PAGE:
Production of radiopharmaceuticals

Production of radiopharmaceuticals for preclinical and clinical research


Current spectrum of radiopharmaceuticals produced at the Max Planck Institute:

Tracer Target Enzyme/Target receptor Illustration of
[18F]FDG Hexokinase Glucose metabolism
[18F]FLT Thymidine kinase 1 Proliferation
[18F]FHBG Viral Thymidine kinase 1 Gene transfection
[18F]F-DOPA DOPA-Decarboxylase Dopamine status
[15O]H2O - Blood flow
[11C]PK11195 Peripheral Benzodiazepine receptor Activated microglia
[11C]Methionin Amino acid transporter Amino acid transport
[11C]Raclopride D2-Receptor D2-Receptor status
[11C]MP4A Acetylcholine esterase Activity of ACh-Esterase
[11C]Flumazenil Benzodiazepine receptor Benzodiazepine receptor status

Examples for the production of radiopharmaceuticals

[2-18F]-2-Fluor-2-desoxy-D-glucose ([18F]FDG)

 [18F]FDG is a glucose analogue well suited to measure glucose metabolism non-invasively in the human body. Many tumors show an increased activity of hexokinase and an increased glucose transporter level. This results in a high accumulation of [18F]FDG in tumor tissue. After cell uptake, FDG is phosphorylated by hexokinase to form FDG-6-phosphate. No further glycolysis of this metabolite takes place leading to tracer retention in the tumor, which can be visualized with very high sensitivity using positron emission tomography (PET). 

The [18F]FDG-synthesis scheme is shown below:

 

 

[18F]FDG-synthesis module in a hot cell

Using a cryptofix-mediated nucleophilic reaction, the cyclotron-produced [18F]fluoride is substituted for the triflate leaving-group of the protected precursor. Next, the protecting groups are cleaved using sodium hydroxide and the radiolabelled glucose analogue is purified by solid phase extraction. Finally, [18F]FDG is filled into multi-injection vials and sterilized.

 

 

 

Figure on the right:
[18F]FDG-synthesis module in a hot cell

 

The synthesis is carried out in a synthesis module which is remotely controlled via a PC in a lead-shielded hot cell. Shown below is the schematic diagram which allows to control the [18F]FDG-synthesis.

[18F]FDG synthesis: The diagram shows vessels for precursor and other reactants, main reaction vessel and the solid phase extraction column for final product purification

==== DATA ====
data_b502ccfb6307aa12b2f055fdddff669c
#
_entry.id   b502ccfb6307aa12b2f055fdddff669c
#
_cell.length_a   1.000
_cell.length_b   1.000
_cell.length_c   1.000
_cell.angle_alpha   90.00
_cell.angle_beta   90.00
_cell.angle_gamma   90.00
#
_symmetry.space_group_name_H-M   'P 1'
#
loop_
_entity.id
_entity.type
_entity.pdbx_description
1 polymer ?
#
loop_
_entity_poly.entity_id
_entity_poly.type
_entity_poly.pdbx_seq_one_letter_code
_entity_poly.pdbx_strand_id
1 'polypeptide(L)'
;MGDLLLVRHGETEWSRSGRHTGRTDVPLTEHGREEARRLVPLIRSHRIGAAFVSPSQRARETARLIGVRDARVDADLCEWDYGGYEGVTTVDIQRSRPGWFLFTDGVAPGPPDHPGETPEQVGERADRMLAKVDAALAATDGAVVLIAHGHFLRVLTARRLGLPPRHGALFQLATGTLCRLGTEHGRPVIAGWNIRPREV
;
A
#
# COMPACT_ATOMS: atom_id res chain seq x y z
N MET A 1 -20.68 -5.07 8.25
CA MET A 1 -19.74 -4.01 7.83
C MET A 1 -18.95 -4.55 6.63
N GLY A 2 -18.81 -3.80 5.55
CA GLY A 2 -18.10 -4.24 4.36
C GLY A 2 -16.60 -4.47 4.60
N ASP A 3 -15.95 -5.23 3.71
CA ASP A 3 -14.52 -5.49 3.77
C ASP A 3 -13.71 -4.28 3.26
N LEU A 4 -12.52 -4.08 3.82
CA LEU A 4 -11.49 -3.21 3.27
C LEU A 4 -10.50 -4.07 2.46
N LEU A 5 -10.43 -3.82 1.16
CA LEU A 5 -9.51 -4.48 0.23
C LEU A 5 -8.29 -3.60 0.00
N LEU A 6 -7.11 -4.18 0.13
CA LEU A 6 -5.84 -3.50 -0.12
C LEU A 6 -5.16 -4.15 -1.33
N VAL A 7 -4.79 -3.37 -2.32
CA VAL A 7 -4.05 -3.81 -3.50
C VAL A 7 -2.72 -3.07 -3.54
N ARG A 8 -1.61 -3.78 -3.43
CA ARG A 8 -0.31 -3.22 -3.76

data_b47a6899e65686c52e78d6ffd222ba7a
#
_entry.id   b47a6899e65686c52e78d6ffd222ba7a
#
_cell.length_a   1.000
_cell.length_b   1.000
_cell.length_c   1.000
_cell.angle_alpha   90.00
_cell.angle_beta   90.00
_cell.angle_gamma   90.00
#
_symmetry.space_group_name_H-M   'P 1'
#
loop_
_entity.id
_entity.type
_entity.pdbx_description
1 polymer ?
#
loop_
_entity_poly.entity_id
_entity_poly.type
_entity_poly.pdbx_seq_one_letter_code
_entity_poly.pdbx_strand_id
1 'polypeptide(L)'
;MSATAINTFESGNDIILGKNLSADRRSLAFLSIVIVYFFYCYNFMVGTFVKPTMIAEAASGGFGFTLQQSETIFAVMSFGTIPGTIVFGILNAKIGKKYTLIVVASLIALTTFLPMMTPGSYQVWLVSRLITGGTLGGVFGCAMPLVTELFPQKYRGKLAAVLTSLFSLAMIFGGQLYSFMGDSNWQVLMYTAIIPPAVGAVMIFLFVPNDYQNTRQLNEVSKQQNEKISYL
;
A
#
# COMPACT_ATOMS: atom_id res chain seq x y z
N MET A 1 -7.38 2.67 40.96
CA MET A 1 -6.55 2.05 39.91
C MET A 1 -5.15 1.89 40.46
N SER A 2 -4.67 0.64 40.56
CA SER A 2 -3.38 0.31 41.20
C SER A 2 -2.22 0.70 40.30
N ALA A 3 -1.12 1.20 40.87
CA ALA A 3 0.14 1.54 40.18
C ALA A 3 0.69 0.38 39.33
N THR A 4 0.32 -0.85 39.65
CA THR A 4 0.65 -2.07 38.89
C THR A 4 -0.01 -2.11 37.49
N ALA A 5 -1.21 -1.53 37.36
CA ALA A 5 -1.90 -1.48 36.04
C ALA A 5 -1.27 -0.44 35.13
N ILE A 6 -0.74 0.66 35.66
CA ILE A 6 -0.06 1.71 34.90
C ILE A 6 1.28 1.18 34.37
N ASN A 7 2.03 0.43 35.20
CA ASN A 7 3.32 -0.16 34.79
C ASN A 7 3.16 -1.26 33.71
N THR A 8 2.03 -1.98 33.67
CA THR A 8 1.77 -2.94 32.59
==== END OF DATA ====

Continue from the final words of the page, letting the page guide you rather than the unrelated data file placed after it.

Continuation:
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[11C]PK11195

Microglia, a particular cell type in the brain, play an important role in the brain’s immune defence. Once activated, these macrophages destroy dead cells and thus help tissue regeneration. However, they are also thought to be involved in inflammatory processes often observed after brain lesions caused by stroke, Alzheimer’s disease, Multiple Sclerosis or other types of neurodegeneration.

The marker substance [11C]PK11195 can be used for to detect such neuroinflammatory processes. It addresses the peripheral benzodiazepine receptor which is expressed by activated microglia. Using [11C]PK11195-PET, binding of the radiotracer indicates regions of activated microglia and inflammatory processes. In this way, estimation of both size and location of an inflammatory process is possible.

Radiosynthesis of [11C]PK11195

 

The radiosynthesis of [11C]PK11195 starts with the preparation of [11C]methyl iodide. First, [11C]carbon dioxide is produced by irradiation of nitrogen gas with protons at the cyclotron. [11C]CO2 is converted to [11C]methyl iodide via [11C]methane by catalytic gas phase iodination at 760°C. The resulting [11C]methyl iodide is passed into a solution of desmethyl-PK11195 which is 11C-methylated at 70°C. The product is isolated by HPLC and purified by solid phase extraction. The synthesis is performed in a hot cell by means of a fully automated module (see below).

 

Synthesis module for 11C-compound
Synthesis module for 11C-compound

 

More about this topic:

The research and development group Radiochemistry/Cyclotron produces and develops radiopharmaceuticals.

At the beginning of tracer production, initial high radioactivities are required. Hence, remotely controlled radiosyntheses take place in lead-shielded hot cells to prevent exposition to radiation.